Dave Eggers' book A Heartbreaking Work of Staggering Genius was one of those books that kept floating around in conversation. The title has a way of catching that sticky spot on your brain that doesn't fully retain information but doesn't entirely let it go, either. For awhile, I continuously confused this book with The Unbearable Lightness of Being -- for some reason, the titles sound the same to me. After reading the latter, I called my friend to ask her why she was such a fan of the book, and she fully began describing the former. Awesome.
So years, literally years, later, a friend of mine dropped A Heartbreaking Work of Staggering Genius into my hands, saying, "I just finished it. Give it a go." Given its sticky-status, I thought I should finally just get the damn book out of my system already.
The premise: Dave and his brothers and sister survive the terrible loss of both of their parents to cancer in the space of about 5 weeks. One death was expected, the other was quite sudden. Suddenly, alongside dealing with the technicalities of their parents' deaths as well as their personal grief, Dave and his two older siblings find themselves legally responsible for their seven-year-old brother Toph. The majority of the child-rearing falls on Dave's 21-year-old shoulders, and this book is the autobiographical story of the two brothers' life together.
There were parts of this book that were absolutely riveting. I would call them the first 100 pages. And then the rest of the book was very, very longwinded. And this is coming from somebody who she herself is very long-winded, so just trust me when I say it's long-winded. 437 pages of long-winded (Note: In the preface, Eggers himself mentions that the best part of the book is in the first 100 pages, curiously enough).
Sure, it's heartbreaking. It is. I just don't know so much about the staggering genius part.
Still, there was something about this book that kept me reading. Well, ok, skimming. I brought it with me everywhere I went, and pulled it out whenever I had a 2-or-more-minute wait for a train/bus. I even looked forward to transporation time because it meant reading time, and hey! That must mean I liked the book, right?
Except I didn't, really. I found it sort of tiresome. And I'm apparently in the minority here, because the book was a #1 bestseller. But so was A Million Little Pieces, and I found that book tiring in the exact same way, although Eggers is clearly a more talented writer than James Frey.
If you're curious, I copied one sentence out of the book for illustrative purposes. It's about Dave and Toph "meeting" President Clinton:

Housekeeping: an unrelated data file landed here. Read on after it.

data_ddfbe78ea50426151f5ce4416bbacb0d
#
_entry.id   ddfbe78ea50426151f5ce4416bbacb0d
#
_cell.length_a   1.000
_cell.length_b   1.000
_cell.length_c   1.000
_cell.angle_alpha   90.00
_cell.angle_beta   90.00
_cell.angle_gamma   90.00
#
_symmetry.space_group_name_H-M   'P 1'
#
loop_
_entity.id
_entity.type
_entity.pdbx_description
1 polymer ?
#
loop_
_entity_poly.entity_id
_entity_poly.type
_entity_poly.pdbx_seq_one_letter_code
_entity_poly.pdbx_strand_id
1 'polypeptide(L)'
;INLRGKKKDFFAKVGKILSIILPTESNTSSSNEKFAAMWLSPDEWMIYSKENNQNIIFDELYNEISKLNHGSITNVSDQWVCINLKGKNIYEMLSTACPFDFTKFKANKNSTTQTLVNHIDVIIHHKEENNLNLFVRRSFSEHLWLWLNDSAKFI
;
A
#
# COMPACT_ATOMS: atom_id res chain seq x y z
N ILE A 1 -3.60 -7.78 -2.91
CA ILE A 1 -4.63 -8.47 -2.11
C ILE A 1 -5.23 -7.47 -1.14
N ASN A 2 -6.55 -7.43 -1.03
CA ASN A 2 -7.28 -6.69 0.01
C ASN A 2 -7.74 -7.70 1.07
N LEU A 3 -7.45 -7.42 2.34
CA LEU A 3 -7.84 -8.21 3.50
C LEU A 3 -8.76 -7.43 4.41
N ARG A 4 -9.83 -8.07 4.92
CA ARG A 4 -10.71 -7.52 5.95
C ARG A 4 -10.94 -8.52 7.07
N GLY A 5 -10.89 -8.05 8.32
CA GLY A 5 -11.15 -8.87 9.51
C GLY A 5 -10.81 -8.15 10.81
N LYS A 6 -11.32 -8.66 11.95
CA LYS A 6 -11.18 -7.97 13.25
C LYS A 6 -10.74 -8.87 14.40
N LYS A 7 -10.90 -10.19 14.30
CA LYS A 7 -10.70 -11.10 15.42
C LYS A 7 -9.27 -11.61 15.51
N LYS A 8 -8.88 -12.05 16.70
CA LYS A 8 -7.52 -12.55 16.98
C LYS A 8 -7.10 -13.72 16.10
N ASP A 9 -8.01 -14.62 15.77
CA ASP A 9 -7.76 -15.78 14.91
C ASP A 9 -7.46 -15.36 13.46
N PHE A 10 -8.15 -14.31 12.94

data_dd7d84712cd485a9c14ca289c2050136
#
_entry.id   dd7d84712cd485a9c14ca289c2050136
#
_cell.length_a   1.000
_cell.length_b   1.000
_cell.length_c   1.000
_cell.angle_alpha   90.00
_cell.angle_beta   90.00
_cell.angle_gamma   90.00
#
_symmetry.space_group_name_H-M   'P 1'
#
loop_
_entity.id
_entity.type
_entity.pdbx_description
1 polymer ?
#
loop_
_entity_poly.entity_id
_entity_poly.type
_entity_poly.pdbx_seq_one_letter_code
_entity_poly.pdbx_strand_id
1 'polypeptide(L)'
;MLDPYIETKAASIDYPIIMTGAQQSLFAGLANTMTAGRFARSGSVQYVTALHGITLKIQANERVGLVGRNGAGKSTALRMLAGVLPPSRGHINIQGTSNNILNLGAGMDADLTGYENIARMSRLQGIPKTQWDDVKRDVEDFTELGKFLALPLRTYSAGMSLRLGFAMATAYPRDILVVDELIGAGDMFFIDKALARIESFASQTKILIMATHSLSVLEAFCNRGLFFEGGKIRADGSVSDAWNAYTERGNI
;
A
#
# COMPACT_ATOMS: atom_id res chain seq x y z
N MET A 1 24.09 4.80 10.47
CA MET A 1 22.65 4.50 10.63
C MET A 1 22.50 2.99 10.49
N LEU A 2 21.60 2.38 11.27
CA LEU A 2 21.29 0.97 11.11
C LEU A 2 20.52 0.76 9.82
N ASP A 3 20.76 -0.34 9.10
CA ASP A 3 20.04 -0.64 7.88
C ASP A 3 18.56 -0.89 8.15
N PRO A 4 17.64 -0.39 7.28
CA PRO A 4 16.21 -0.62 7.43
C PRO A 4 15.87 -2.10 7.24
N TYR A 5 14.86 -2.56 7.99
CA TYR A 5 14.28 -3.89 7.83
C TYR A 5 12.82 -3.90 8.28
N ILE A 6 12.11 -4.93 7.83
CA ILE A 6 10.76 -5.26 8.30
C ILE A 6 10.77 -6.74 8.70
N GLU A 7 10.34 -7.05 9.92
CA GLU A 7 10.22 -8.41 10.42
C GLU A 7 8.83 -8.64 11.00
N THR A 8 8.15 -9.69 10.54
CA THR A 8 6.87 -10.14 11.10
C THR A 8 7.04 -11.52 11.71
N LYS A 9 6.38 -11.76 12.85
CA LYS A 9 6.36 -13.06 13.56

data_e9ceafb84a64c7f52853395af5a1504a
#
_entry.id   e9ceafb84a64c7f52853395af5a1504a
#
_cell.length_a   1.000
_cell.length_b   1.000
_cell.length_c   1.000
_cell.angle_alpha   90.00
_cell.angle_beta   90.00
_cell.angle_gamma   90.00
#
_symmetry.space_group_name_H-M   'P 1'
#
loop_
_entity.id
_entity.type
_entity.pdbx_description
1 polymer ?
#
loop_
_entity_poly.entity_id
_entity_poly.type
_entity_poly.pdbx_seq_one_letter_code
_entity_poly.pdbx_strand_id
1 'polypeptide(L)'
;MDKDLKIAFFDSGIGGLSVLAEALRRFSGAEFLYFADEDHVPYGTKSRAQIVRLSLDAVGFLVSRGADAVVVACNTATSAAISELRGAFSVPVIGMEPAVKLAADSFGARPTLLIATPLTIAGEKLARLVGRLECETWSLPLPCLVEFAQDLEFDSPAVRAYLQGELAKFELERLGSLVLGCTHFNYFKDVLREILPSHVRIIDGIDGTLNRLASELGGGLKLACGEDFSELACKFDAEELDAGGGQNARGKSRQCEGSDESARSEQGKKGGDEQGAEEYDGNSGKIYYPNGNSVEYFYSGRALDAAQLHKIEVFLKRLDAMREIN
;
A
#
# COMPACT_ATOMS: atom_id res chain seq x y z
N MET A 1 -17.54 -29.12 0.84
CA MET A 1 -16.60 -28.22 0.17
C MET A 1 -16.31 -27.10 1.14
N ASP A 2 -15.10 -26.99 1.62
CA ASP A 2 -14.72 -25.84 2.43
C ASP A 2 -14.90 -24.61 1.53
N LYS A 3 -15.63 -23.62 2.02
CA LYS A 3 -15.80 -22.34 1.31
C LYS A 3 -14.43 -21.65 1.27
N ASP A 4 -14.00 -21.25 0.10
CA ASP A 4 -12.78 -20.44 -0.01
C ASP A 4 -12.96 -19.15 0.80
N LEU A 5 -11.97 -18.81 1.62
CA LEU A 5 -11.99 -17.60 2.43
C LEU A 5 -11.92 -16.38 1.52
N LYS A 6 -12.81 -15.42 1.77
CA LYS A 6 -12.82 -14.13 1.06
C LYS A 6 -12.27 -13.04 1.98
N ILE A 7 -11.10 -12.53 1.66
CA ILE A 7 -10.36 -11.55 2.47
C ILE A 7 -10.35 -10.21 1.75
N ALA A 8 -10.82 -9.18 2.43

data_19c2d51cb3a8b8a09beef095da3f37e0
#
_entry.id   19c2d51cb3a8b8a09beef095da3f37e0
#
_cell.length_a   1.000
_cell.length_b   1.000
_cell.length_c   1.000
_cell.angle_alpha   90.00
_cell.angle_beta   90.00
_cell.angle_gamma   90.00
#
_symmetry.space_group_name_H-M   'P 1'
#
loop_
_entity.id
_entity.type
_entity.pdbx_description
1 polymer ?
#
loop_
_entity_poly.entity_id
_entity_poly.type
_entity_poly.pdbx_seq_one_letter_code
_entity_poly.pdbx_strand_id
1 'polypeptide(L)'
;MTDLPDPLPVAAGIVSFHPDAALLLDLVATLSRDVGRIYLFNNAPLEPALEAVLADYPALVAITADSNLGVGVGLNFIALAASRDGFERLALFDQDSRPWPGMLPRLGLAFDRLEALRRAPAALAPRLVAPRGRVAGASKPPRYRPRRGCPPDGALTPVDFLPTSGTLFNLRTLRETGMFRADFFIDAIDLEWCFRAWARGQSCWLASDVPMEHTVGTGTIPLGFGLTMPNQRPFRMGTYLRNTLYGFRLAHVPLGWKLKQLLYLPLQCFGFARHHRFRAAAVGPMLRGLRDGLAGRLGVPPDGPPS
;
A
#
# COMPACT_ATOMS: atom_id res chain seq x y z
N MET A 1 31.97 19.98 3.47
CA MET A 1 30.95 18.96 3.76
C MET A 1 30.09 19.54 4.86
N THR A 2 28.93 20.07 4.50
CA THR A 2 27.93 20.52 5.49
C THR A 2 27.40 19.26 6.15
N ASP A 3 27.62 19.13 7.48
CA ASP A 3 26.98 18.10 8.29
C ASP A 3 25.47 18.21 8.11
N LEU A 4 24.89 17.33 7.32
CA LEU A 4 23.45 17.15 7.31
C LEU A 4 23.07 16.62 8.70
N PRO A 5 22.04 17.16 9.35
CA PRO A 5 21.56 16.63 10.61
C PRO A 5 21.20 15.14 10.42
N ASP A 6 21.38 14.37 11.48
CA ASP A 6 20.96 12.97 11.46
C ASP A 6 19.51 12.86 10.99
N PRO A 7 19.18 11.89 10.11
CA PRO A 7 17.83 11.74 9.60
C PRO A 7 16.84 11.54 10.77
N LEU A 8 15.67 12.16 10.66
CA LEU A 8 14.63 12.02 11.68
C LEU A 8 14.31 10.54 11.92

Do you see what I mean? About the tiresomeness? And the I-could-skim-this-ness?
But, if you're still confusing the book with The Unbearable Lightness of Being maybe you should buy it anyway: A Heartbreaking Work of Staggering Genius by Dave Eggers. Or, maybe you should read it again if you're one of the other millions and millions of people who have bought this book and enjoyed it.
The selection at the Frankfurt airport was an enticing array of New York Times Bestsellers, but I can't exactly say what posessed me to select The Tipping Point over, say, a Nora Roberts novel. I think it might have something to do with having grabbed the book and, at random, opening the page to a fascinating tale of how "Sesame Street" came to be. I read three pages standing there in the store, and then decided to fork over the eight euros for the whole book.
I am glad I did. The book made the plane ride fly (!) by, and was an amusing read that I still think of at random moments even now, several weeks later.
The Tipping Point is Malcolm Gladwell's book on "how little things can make a big difference." While the book claims to analyse how unpopular items such as Hush Puppies can become overnight sensations, how New York city can go from having tons of crime to far less in just a few years, or how Gold Box advertising really changes things, I had a hard time stringing together the entire book into a cohesive, nicely-wrapped package. Still, I enjoyed all the bits and pieces.
Technically, it's a book about phenomena, and how things just sort of happen. It's about how things can just be very BLAH, and then suddenly, sometimes without explanation, there's a "tipping point" that makes everything change radically and quickly.
While that's an interesting concept in and of itself, I get the feeling that Gladwell is just a data geek like myself, and he really wanted to put a bunch of cool things he had researched together in a book. So he did. And it sort of works, actually. But I preferred to retain all of the little factoids independently, instead of worrying about the overall picture (which is pretty easy to grasp: crazy things happen).
I read this book really quickly and found myself wanting to underline it frequently. It reads VERY easily, but is filled of interesting things you probably didn't know. Gladwell describes the types of people who set the machines needed for any given phenomenon to be set into motion. He sets the stage for said phenomena. And then he gives a bunch of examples.
It's entertaining, well-written, and a pleasant little read. Keep in mind: it's bestselling non-fiction, so don't expect a super-academic text or Noam Chomsky. Still, it's good, entertaining, quirky, and mighty interesting.
Read it: The Tipping Point by Malcolm Gladwell